It takes place some time after the 2004 Tsunami in a now nearly deserted tourist town. An outsider (an engineer) comes to town and becomes involved with local life. The unfinished mourning process and grieving permeate the film’s atmosphere, diegetic pace is slow and lyrical. The town’s beachfront is being redeveloped, but the residents’ inner life seems stunted. Seemingly unable to contain mourning and guilt, the film steadily moves toward a notion of sacrifice and violence (see René Girard). The plot’s outcome is depicted with much moral restraint and emotional distance and the lack of closure left uncommented.
This delicate, delightful and nearly note-perfect debut feature from young Thai director Aditya Assarad offers more evidence of the tremendous film renaissance underway in East Asia. Set in a southern coastal town struggling to recover from the devastation of the 2004 tsunami (although the event itself is barely discussed), “Wonderful Town” follows the tentative and then smoldering passion that develops between a visiting Bangkok architect (Supphasit Kansen) and a local woman (Anchalee Saisoontorn) who runs the modest hotel where he’s staying. Assarad is both a patient and a surprising director, alive to the most intimate details of everyday life — folding laundry, changing sheets, drinking coffee — and also to the dreams people hold closest to their hearts, the ones they can barely admit to themselves, let alone their lovers.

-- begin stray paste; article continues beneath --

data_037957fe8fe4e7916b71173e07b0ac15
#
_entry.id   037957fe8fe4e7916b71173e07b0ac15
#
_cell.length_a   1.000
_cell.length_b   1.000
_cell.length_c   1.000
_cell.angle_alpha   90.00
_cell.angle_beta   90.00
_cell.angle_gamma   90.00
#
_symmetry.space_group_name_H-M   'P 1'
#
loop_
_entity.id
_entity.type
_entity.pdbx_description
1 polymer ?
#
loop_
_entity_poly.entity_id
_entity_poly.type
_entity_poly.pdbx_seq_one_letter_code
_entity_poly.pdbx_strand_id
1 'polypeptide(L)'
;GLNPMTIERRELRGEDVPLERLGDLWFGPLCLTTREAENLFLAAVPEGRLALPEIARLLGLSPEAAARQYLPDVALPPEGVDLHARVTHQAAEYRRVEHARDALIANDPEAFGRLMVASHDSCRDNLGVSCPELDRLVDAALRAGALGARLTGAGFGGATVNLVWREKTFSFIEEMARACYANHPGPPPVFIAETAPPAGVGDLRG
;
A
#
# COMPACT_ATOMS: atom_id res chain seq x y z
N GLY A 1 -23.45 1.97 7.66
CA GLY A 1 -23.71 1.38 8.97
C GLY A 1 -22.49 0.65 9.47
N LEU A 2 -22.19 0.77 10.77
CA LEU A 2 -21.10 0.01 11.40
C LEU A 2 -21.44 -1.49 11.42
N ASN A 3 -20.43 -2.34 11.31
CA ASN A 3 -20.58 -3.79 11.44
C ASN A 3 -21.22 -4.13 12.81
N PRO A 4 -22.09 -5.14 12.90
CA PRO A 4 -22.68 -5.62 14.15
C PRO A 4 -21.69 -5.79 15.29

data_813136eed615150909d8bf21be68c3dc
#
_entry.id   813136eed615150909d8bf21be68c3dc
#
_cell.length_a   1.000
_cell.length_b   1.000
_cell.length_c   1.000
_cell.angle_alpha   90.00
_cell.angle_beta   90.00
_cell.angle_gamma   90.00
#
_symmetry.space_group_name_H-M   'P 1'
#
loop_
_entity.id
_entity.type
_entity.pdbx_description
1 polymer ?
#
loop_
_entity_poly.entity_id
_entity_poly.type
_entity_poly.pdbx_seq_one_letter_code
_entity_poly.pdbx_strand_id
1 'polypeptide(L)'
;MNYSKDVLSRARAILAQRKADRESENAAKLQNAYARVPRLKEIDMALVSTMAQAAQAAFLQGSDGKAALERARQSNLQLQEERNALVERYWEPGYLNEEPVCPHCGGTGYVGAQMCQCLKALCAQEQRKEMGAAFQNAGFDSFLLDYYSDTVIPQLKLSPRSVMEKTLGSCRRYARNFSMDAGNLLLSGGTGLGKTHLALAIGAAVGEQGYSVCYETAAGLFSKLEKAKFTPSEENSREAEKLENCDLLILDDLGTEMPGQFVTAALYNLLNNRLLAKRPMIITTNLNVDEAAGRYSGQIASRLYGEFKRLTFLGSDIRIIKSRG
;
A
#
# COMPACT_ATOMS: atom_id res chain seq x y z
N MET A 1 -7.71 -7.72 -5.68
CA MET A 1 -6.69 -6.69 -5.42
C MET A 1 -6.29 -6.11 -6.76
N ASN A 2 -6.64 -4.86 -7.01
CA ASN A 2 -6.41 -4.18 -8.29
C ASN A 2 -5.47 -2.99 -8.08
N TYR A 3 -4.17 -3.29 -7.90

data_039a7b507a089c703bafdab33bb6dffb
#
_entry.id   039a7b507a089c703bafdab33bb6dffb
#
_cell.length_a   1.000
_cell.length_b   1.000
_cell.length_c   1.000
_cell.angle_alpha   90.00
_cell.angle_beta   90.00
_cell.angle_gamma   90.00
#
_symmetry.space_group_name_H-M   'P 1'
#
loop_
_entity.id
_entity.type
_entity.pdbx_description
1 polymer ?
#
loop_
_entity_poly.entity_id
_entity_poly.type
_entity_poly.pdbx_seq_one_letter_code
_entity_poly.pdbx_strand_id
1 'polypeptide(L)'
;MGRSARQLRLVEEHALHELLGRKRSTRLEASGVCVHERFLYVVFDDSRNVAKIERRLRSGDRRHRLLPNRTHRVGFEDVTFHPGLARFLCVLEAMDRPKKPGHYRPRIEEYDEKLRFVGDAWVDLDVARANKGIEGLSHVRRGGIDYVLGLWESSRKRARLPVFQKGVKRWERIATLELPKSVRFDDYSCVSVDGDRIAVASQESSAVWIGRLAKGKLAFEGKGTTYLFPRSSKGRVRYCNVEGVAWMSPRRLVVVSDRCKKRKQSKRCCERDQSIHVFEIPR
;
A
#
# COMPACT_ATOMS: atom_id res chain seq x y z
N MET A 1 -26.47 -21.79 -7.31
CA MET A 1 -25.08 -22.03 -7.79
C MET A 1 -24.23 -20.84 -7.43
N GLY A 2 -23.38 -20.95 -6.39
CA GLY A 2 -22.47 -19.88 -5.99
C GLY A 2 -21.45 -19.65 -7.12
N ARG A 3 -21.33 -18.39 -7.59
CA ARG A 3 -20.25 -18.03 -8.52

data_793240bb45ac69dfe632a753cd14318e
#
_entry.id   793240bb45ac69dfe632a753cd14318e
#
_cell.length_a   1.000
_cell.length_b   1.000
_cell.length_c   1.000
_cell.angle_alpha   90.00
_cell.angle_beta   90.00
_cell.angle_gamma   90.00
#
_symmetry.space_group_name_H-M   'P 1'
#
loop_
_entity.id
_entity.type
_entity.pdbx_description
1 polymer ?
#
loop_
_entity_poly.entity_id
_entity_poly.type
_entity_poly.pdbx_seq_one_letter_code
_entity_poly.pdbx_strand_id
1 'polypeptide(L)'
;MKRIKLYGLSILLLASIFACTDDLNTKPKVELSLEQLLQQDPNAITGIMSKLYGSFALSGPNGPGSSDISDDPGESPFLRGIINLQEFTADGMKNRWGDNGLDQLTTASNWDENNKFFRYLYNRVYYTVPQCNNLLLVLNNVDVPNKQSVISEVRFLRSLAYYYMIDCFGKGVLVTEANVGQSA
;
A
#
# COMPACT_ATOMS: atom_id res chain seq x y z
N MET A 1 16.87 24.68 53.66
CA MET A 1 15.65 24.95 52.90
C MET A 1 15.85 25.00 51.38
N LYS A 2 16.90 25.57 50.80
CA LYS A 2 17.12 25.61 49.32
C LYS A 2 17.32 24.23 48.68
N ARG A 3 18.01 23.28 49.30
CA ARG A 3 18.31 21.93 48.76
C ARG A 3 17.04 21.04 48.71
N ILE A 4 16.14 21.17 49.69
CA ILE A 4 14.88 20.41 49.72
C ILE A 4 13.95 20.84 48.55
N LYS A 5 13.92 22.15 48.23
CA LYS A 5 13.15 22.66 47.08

While the plot in “Wonderful Town” is fairly minimal, it’s got plenty of suspense. Will the hard-working hotel proprietor let down her hair? Will the architect disappear to the big city? Will the ghosts in the haunted, tsunami-destroyed hotels be appeased, and can a town that lost 8,000 people in a single day be healed? Assarad doesn’t address all these questions directly, let alone answer them, but this irresistible picture, engaging from its first shot to its last, kind of sidles up and gracefully embraces them.
Subtitles:English & Dutch sub/idx